The Parable Project: The Bridesmaids

The bridesmaids' parable, also known as the ten virgins, is reported in Matthew's gospel.

I am simultaneously drawn and repelled. Simple virtue would suggest sharing. Who would expect such niggardly behavior by the groom. When is he to arrive? There is no telling. One needn't always be wakeful, need one?

And what of bringing oil? Simple prudence suggests that one would bring fuel to light a lamp. In our day this might be the equivalent of bringing a flashlight but no battery.

Even so, the bridegroom does not come off well here. "I do not know you" is a harsh response in the face of simple imprudence. If the parable warns against complacency in the face of experience, I can accept the warning without the heavy-handed reaction of the fickle bridegroom.

"At that time the kingdom of heaven will be like ten virgins who took their lamps and went out to meet the bridegroom. Five of them were foolish and five were wise. The foolish ones took their lamps but did not take any oil with them. The wise, however, took oil in jars along with their lamps. The bridegroom was a long time in coming, and they all became drowsy and fell asleep.
"At midnight the cry rang out: 'Here's the bridegroom! Come out to meet him!'
"Then all the virgins woke up and trimmed their lamps. The foolish ones said to the wise, 'Give us some of your oil; our lamps are going out.'
" 'No,' they replied, 'there may not be enough for both us and you. Instead, go to those who sell oil and buy some for yourselves.'
"But while they were on their way to buy the oil, the bridegroom arrived. The virgins who were ready went in with him to the wedding banquet. And the door was shut.
"Later the others also came. 'Sir! Sir!' they said. 'Open the door for us!'
"But he replied, 'I tell you the truth, I don't know you.'
"Therefore keep watch, because you do not know the day or the hour."

Comments: (3)

  • We must be ready to meet this one "with whom we ha...
    We must be ready to meet this one "with whom we have to do." From the perspective of forever this very moment is of utmost importance. We don't have one nore day, hour or second. We are sure we do, but we don't. It is not guarenteed to any one. We must have our lamps filled with him, now.
    Posted on April 20, 2009 at 5:10 pm by Anonymous
  • I'm a bit confused by your take on this parable. P...
    I'm a bit confused by your take on this parable. Perhaps your religious upbringing was from a fundamentalist tradition. Mine, being Catholic, taught me to appreciate Scripture with an understanding of the literary genre being employed. Here, we see firstly, a parable. As such, none of the text is to be taken literally but figuratively as didactic method. Secondly, the method employed is hyperbole; everything is exaggerated to make the point loud and clear so to speak.
    I would like to get your thoughts on this
    Posted on August 28, 2009 at 2:57 am by James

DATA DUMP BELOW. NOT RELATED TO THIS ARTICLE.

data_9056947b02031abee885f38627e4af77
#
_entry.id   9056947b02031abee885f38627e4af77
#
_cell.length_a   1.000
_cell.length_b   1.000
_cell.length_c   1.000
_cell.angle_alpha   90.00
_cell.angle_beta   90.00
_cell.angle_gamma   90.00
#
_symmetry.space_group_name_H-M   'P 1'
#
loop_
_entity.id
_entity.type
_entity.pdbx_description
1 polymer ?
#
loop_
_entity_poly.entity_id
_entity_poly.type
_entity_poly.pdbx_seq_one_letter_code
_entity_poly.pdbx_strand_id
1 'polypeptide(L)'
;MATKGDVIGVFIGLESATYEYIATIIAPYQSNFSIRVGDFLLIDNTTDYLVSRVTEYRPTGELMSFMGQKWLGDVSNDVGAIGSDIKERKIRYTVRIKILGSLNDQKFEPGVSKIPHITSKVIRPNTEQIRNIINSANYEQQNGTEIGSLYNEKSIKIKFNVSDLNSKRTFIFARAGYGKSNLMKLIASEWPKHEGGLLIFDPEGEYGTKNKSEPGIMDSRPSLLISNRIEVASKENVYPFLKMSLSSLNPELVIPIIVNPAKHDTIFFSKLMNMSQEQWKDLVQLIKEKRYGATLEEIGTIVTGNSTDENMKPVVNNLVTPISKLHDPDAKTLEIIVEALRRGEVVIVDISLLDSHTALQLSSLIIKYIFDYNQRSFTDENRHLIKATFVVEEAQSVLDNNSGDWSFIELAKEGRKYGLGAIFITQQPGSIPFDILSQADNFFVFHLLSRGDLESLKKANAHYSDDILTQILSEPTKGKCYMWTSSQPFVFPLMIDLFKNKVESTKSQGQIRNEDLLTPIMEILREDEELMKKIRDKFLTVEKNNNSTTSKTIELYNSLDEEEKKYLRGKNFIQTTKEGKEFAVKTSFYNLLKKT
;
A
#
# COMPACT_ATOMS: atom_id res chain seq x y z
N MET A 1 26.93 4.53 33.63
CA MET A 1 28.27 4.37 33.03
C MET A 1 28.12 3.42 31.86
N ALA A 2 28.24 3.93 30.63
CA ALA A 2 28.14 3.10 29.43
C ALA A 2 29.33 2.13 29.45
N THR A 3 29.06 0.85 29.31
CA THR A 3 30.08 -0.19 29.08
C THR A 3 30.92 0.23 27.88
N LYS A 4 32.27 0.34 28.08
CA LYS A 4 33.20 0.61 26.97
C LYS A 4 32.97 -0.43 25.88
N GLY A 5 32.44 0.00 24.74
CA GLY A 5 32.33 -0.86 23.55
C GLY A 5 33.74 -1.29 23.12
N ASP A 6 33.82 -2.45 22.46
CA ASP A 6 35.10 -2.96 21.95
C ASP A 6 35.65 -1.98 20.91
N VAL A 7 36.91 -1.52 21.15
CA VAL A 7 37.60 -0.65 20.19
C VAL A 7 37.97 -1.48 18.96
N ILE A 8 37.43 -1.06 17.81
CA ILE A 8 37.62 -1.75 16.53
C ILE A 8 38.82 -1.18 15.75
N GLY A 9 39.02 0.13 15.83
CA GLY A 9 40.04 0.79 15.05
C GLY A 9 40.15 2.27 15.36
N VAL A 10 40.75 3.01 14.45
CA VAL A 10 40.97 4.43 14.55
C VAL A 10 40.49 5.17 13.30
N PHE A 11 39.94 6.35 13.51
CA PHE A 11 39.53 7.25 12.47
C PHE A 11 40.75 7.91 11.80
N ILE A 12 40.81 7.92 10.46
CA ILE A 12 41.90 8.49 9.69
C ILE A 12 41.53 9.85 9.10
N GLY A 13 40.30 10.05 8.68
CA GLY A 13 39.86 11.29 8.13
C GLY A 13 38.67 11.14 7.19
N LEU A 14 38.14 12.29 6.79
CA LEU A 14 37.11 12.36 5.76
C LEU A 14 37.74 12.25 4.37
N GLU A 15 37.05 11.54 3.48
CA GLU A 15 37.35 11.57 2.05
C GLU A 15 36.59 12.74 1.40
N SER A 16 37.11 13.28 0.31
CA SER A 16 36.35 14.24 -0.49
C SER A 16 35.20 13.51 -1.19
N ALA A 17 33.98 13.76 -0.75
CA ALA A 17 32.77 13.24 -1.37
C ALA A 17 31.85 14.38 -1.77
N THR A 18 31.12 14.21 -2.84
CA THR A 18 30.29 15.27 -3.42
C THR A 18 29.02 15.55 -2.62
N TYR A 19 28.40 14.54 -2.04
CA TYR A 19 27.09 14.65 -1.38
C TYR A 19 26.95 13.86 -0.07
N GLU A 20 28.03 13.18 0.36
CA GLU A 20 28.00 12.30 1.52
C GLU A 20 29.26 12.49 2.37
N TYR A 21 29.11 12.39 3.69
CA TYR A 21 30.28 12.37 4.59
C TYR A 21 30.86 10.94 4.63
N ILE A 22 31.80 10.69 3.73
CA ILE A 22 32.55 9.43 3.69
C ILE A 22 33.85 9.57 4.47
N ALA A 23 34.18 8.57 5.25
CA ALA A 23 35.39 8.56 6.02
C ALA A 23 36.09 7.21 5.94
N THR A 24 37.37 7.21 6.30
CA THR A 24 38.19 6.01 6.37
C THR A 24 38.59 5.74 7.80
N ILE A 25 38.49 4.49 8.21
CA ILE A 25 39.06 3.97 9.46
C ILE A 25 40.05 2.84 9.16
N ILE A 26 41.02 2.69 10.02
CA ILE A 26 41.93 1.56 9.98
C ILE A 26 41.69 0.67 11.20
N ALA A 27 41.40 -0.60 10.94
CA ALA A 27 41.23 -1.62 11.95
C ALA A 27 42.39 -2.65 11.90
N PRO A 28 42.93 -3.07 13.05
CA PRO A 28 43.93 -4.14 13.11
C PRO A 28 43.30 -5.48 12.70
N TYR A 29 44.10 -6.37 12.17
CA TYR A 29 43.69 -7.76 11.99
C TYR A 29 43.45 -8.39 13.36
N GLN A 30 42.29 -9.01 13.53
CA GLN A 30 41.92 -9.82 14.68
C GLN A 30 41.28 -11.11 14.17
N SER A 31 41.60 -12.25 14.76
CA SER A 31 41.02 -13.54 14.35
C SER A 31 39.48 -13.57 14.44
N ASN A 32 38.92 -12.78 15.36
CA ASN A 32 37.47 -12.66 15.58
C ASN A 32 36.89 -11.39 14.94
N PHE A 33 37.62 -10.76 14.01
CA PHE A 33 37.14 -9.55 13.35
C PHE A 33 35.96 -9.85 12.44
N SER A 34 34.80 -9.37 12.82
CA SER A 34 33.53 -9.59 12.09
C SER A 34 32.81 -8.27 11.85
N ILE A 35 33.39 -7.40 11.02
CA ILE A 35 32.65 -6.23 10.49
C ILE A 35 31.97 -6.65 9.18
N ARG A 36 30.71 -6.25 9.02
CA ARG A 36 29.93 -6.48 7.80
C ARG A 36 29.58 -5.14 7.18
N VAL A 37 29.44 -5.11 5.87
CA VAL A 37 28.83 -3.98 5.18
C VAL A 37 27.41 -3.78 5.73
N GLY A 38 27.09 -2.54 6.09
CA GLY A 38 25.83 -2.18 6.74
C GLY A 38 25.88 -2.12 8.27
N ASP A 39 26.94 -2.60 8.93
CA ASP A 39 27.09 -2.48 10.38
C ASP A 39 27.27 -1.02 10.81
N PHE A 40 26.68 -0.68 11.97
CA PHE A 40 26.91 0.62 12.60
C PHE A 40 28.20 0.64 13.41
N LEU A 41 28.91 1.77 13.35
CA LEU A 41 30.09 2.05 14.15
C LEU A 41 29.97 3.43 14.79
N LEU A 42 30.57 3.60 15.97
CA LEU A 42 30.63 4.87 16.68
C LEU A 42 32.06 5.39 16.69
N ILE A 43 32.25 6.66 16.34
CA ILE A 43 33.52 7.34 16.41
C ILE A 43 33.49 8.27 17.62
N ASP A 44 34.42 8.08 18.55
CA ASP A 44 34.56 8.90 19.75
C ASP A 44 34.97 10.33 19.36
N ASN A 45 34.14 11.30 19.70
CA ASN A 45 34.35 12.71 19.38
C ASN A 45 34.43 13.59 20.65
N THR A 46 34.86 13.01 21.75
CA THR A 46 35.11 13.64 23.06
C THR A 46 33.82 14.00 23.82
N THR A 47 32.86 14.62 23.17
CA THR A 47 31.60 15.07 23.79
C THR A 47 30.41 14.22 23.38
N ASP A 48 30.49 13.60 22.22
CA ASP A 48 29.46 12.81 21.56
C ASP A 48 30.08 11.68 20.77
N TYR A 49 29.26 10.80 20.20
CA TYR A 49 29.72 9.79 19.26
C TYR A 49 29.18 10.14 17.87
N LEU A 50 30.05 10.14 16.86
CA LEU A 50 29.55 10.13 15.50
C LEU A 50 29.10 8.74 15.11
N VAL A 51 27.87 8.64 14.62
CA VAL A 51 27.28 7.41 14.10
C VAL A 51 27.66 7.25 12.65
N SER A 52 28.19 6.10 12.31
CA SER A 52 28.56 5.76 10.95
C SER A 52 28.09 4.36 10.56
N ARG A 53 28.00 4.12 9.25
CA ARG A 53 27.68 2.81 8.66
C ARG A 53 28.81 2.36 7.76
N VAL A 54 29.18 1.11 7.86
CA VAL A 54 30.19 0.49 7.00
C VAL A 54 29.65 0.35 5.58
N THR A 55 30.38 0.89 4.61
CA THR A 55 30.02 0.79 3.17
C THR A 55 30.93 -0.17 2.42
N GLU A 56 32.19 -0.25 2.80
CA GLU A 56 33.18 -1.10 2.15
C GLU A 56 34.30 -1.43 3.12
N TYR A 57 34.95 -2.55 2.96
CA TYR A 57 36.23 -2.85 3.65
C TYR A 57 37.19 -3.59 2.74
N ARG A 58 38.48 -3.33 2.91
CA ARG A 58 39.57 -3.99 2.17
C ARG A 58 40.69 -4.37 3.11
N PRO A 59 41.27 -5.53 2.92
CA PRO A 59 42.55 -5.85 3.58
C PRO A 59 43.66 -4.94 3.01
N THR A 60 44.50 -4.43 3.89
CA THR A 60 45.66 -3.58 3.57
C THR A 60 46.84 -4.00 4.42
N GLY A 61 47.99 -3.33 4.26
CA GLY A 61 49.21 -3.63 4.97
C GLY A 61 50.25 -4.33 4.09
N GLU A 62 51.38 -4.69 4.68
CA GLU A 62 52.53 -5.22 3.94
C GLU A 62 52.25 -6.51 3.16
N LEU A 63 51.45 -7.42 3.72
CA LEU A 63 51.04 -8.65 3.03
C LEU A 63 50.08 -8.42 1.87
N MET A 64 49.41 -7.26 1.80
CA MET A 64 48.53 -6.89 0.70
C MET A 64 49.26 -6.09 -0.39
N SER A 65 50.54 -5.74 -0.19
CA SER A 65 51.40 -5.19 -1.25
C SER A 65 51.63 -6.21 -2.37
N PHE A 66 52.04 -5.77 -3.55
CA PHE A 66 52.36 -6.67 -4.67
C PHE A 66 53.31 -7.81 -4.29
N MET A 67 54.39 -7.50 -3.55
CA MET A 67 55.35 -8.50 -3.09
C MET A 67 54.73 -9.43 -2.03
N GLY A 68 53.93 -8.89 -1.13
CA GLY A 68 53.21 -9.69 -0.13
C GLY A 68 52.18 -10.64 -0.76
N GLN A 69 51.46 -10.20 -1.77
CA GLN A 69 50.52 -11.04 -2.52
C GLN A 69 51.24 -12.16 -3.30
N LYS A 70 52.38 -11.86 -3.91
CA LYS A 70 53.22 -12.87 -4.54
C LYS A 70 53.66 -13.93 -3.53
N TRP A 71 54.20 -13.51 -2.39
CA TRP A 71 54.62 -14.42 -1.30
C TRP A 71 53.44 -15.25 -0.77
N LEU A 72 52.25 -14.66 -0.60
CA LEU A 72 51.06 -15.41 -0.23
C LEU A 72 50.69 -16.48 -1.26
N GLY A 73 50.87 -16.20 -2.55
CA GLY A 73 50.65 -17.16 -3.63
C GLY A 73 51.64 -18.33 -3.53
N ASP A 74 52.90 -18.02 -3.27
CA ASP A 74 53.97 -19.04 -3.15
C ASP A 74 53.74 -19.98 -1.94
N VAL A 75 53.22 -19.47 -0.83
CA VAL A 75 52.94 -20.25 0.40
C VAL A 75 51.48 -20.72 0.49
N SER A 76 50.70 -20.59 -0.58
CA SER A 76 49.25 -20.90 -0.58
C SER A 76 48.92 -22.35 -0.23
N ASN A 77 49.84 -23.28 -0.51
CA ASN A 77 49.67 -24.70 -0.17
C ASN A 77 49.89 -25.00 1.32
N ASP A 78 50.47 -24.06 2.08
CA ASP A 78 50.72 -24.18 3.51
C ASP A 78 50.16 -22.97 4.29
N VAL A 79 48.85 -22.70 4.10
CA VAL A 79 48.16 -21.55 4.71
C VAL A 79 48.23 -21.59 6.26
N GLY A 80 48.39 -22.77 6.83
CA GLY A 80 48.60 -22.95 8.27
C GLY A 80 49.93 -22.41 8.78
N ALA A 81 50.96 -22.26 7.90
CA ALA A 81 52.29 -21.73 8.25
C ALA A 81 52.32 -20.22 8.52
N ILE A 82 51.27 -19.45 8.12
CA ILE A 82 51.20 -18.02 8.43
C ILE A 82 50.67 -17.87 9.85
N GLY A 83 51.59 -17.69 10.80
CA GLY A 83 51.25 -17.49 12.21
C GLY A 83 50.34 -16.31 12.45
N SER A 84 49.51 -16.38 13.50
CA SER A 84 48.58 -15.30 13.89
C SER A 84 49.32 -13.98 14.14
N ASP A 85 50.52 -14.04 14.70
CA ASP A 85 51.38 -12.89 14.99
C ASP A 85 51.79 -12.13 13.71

• I had no idea until this moment that someone asked...
    I had no idea until this moment that someone asked for clarification regarding something I wrote.
    I was raised by a mom and dad who insisted that religion, any religion, was evil. They knew, as intellectuals, that "Religion" was by far, by very far, the most corrupting, the most horrible, devisive, dispicable influence in the world. It was and remains the primary source of most wars, bloodshed, hatred, bias, greed and lust for power. I was taught to hate religion, christ, god, priests and to look down upon anyone stupid enough to "buy that crap."
    I believe this parable is figurative and hyperbolic, and that it has a practical, discirnable message. I think Jesus tried to teach that the world of our 5 senses is not the only reality. In fact, he is quoted as saying that he left that other reality to live for a while in ours. Ultimately, his desire was and remains for us to join him there someday. Our opportunity to accept his invitation will not last forever. Each one of us needs to respond personally. As the daily grind of living life drags on, we may forget that we didn't reply.
    If you haven't already, see The Passion. That guy who lived in obsurity, torn, spat on, blood everywhere, his mom weeping, naked, no friends left, thick nails in his wrists and feet, dirty, his bread ripped out, a ring shaped assortment of thorny twigs pushed into his scalp, executioners betting on a few remaining shreds of his clothing. The reflection of his mon's face in his eyes, eyes watching her suffering as she stood helpless, the agony of her agony killing him, a few women in a bloody mist on their knees screaming at the top of their lungs, "He didn't do anything wrong. He never hurt anyone. Stop this. Stop this you murderers! You murderers. Take him down. What did he do? What? He was always good," They sob. "He was always kind. How can you kill him? What did he do that was so bad?"
    They writhe on the ground. They look like wild, rabid animals.
    I cry as I see them cry.
    I cry over Jesus.
    I don't want him to see me cry.
    Got to be strong for him.
    I don't want him to stay up on that thing any longer.
    To die for me.
    I don't deserve it and never will.
    Go away from me.
    All this stuff gets confusing. I want to be with him, though. Sometimes I hate him with everything I have.
    But, he is one cool guy.
    Posted on September 14, 2009 at 9:28 pm by Anonymous

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